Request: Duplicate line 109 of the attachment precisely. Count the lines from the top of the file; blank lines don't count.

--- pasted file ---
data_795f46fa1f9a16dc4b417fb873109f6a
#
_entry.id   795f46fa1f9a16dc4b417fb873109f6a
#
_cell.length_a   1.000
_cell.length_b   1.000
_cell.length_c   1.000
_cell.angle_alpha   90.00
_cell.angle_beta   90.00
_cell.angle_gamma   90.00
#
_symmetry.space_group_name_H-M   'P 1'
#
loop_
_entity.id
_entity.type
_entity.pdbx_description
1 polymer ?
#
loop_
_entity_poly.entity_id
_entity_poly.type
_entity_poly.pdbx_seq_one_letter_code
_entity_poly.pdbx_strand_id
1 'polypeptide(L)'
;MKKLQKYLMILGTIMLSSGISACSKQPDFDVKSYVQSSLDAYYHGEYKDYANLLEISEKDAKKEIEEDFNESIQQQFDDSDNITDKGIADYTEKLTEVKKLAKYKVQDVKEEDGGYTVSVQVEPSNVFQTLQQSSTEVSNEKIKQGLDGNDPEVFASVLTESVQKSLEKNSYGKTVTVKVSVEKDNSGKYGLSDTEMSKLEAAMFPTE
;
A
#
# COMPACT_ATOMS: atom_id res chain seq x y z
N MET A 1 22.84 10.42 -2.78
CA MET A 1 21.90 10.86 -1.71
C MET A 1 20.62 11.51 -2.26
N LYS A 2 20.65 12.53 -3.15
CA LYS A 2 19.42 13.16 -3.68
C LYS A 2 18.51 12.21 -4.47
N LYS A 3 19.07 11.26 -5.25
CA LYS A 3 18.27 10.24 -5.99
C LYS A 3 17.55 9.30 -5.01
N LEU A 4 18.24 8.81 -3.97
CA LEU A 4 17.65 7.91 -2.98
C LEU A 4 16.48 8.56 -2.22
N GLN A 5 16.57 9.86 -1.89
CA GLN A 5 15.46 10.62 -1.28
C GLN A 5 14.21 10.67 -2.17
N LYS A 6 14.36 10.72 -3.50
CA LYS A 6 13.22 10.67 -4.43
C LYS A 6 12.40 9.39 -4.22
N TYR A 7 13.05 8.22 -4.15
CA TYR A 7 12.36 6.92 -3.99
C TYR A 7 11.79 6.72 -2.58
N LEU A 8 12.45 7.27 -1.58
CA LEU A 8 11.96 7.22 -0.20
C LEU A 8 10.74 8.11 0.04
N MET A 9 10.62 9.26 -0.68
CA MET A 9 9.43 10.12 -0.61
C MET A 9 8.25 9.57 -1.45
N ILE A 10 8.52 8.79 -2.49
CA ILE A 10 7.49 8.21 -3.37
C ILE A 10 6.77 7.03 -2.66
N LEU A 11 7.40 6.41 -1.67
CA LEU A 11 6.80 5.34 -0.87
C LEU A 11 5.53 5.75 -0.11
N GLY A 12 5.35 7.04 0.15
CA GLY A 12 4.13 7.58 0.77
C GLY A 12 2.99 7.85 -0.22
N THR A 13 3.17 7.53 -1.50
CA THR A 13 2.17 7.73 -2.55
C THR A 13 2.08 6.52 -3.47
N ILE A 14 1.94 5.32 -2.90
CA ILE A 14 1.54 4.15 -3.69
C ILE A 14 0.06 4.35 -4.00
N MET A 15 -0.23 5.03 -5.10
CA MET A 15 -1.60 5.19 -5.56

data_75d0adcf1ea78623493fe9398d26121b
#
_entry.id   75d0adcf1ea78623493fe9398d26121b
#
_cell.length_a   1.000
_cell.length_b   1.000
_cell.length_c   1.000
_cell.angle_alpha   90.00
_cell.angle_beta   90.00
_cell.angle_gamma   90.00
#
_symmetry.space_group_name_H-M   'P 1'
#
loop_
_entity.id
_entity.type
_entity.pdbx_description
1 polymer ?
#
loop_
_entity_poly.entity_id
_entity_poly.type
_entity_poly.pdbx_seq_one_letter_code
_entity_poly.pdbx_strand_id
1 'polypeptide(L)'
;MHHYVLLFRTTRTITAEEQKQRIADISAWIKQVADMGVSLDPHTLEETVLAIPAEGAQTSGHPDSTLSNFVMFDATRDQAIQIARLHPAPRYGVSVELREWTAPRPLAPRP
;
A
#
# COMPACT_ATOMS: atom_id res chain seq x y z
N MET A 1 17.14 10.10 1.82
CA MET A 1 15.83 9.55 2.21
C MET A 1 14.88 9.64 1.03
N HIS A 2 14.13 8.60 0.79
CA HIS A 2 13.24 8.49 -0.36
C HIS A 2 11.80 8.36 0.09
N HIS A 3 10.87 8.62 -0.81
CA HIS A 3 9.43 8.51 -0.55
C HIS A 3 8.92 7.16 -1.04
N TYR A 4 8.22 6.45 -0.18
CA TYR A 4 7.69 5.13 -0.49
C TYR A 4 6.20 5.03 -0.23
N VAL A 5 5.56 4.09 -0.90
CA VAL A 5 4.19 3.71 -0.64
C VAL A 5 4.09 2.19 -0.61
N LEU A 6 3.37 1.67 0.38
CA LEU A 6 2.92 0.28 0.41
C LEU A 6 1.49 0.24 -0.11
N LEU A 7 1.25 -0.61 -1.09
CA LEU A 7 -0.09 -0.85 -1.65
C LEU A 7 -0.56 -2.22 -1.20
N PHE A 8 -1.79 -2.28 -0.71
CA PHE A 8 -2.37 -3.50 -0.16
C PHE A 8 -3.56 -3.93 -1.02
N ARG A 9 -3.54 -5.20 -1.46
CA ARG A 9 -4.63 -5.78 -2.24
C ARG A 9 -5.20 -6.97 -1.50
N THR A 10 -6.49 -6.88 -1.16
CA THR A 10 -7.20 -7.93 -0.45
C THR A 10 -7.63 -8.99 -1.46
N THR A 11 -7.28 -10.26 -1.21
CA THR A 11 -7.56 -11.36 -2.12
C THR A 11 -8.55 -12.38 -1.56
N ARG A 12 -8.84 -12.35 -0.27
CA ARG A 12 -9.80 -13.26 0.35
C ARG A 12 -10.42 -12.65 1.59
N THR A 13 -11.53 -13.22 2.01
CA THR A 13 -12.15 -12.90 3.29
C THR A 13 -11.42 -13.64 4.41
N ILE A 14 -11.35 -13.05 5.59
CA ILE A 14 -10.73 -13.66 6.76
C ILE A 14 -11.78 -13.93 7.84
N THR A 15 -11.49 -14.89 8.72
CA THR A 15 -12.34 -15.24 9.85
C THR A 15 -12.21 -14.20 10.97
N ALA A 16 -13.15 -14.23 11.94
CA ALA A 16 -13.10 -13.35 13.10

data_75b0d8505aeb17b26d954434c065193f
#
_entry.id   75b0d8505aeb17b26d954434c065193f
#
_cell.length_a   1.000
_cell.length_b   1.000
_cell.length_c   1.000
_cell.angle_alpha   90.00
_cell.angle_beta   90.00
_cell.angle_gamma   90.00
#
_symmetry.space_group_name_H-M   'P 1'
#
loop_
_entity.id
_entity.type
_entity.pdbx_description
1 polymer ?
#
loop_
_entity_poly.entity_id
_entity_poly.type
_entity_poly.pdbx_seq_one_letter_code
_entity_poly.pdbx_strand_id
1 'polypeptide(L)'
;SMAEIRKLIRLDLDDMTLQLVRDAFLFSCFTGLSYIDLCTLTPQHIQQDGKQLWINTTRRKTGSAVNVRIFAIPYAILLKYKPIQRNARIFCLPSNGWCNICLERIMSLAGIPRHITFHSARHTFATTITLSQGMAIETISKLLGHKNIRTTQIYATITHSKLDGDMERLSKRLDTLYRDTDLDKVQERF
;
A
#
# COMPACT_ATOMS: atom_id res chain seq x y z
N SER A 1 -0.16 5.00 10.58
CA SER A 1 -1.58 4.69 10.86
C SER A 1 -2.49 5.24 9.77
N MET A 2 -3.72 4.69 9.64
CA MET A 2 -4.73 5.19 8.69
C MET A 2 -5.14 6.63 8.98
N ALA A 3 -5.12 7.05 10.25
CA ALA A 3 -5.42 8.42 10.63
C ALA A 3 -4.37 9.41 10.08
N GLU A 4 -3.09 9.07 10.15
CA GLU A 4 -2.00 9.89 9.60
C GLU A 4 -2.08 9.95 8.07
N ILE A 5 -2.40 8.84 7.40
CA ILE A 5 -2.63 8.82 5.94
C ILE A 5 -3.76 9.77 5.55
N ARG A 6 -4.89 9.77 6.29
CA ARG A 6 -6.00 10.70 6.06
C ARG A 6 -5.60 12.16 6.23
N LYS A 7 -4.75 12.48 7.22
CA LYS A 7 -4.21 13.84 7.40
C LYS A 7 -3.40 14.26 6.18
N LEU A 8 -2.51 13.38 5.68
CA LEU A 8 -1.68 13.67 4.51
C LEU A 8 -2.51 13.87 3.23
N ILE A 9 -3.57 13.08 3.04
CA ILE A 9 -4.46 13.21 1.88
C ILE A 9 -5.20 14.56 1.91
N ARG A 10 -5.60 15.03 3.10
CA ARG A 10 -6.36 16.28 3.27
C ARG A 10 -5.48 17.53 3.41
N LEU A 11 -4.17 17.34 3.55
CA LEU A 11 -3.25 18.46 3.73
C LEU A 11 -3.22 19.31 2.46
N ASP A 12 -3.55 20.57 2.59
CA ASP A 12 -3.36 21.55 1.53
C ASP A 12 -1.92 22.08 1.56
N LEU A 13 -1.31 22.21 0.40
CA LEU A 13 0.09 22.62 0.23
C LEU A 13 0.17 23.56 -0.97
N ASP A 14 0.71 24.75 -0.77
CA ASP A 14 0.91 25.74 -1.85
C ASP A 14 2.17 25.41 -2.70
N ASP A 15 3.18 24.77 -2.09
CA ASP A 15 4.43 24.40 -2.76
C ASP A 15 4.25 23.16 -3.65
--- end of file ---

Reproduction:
CA HIS A 2 13.24 8.49 -0.36